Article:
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Doctors as Technologists? Dave Evans Discusses the Future of Healthcare at HIMSS

March 4, 2013 - 4 Comments

March 4, 2013

“Is being a doctor enough or will the future doctor must also be a technologist?” Dave Evans, Chief Futurist, Cisco, kicked off Cisco’s Community for Connected Health Summit today at HIMSS 2013. With voice technology, augmented reality, gesture recognition and digital signage being implemented in the healthcare industry at a rapid rate, doctors are being pushed to their limit to understand and utilize these technologies to better communicate with providers, hospital staff and patients alike.

Himss 2013 dave evans


Evans stated that the exponential growth of the Internet is leading to more than 50 billion connected things that can communicate amongst one another, and it’s not a matter of ‘if’ the healthcare industry must adapt, but rather ‘when’ it’s possible to do so. There is an information explosion taking place and it’s not going to end anytime soon. By the end of 2013, we will create more information every 10 minutes than we did in all of human history, as of 2008. The zettaflood will place huge demands on the network.  Demand optimized architectures for security, quality of service, and efficiency will be especially important for the healthcare industry.

Just last year we saw 44 million downloads of mobile health applications.  It is expected that the number of downloads will exceed 140 million by 2016.  Today, these applications are used to manage devices that we simply hold and wear. Tomorrow, these applications will be used to manage devices embedded within us, and the collection of all the data from these applications is where the complexity and challenges really come into play. It has been reported that by 2020, one-third of all data will live in or pass through the cloud. Cloud is fast becoming an enabler for communication, but how can it truly enhance telehealth?

Today, Cisco announced the results of the Cisco Customer Experience Reportfocused on health care. The global report examined the perceptions of consumers and health care decision makers on the patient experience in health care.  While consumers still depend heavily on in person medical treatments, given a choice between virtual access to care and human contact, three quarters of patients and citizens would choose access to care and are comfortable with the use of technology for the clinician interaction. The report also found that most consumers are comfortable with having all of their health records securely available on the cloud.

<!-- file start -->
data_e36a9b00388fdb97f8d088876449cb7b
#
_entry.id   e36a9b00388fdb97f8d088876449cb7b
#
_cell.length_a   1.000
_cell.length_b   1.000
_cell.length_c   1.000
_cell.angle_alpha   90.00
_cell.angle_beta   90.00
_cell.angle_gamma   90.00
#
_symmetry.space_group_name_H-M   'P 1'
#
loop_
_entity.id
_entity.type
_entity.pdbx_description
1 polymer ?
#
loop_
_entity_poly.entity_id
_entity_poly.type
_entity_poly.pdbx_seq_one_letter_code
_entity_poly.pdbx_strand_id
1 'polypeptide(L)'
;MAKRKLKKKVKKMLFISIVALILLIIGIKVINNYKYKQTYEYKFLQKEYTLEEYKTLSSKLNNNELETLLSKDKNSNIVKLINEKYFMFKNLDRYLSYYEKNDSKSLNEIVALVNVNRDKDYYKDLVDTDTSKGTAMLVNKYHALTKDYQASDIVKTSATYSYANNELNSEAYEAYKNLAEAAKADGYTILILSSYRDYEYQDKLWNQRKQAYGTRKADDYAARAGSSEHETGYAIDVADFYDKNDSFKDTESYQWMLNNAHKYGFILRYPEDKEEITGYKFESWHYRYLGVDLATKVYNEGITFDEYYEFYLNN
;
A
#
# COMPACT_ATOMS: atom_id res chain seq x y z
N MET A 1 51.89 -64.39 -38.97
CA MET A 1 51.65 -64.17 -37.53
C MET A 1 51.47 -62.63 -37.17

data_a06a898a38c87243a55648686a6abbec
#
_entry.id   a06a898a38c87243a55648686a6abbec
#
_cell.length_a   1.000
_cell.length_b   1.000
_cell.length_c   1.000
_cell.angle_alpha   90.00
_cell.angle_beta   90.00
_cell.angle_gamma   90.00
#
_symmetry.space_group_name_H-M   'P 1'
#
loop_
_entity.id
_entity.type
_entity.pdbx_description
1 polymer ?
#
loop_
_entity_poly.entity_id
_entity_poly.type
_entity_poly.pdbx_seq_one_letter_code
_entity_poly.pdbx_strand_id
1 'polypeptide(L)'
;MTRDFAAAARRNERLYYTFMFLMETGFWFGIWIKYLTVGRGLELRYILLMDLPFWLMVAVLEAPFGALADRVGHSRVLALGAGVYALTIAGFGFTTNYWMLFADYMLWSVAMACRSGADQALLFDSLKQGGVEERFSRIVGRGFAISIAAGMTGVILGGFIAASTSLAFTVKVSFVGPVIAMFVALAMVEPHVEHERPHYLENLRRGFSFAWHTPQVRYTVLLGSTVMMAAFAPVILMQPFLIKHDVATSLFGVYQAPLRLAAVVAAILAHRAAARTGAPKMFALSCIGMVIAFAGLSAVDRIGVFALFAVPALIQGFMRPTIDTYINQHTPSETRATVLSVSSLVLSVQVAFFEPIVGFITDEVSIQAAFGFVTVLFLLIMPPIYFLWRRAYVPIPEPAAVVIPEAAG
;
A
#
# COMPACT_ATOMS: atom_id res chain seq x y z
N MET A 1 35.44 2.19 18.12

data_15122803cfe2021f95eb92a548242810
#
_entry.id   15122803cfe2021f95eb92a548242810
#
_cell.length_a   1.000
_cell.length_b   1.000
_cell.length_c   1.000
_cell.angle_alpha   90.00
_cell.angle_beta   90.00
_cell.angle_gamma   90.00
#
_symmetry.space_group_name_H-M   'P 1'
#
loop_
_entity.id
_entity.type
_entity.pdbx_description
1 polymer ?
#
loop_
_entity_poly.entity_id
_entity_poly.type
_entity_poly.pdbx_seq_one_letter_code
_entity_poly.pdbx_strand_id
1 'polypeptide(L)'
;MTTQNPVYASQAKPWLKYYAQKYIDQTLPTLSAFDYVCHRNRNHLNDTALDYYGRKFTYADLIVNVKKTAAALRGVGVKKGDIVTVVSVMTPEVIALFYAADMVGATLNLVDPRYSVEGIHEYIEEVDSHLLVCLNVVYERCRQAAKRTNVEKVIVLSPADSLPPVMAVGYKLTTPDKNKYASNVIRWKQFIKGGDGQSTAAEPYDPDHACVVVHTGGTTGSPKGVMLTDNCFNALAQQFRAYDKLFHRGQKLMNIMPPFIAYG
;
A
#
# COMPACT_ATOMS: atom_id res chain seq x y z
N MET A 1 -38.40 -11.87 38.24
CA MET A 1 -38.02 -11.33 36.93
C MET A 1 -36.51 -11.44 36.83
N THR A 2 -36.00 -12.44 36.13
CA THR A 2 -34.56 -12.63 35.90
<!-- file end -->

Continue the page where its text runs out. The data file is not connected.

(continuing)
With consumers feeling confident about information sharing through technology, vast opportunity lies ahead in cloud adoption for the healthcare industry and advancements in telehealth. All that is dependent upon health care decision makers though, as they must embrace technology and the rapid evolution taking place today if they are truly to be able to unlock technology’s full potential for the future.

Stay tuned for more from HIMSS, including additional results from the Cisco Connected Experience Report, and highlights from Cisco’s Community for Connected Health presentations from David Langer of North Shore-LIJ Health on transforming patient engagement, Thad Seymour of Lake Nona on their connected health community and Mark Blatt with Intel on a collaborative discharge process.

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  1. After performing a 14 hour operation, my doctor showed me his IPHONE, and said he would still be looking after me via that device, as long as I maintained the stability of it overnight in the ICU. There was a risk of having to go back to surgery if the oxygen level to the tissue dropped and we would be back to “square one”. Imagine my comfort, knowing that he was “there” even though he wasn’t! I am so grateful to those that make these miracles happen every day!

  2. The challenge is not in getting doctors to become technologists. We have been using advanced technology for centuries, and despite the mistaken belief that we are luddites, we take up new technology that is useful very readily.
    The real challenge is to get technologists, in particular IT folk to become more attuned to what good quality healthcare is. It is not just measiring variables to infinite accuracy for prolonged periods. Whilst that fills s called “big data” repositories there is no evidence that it provides any real benefit to the patient. Healthcare is about doing something, not just measuring. The measurements need to serve a purpose, and we need to concentrate on benefits for the patient.
    Using technology for enhanced communications makes sense, and is a good use of technology, The barriers are not the doctors but the outmoded reimbursement systems that prevent doctors for being paid for delivering their services in new ways.

  3. Do you know if that figure for downloads is US, or…?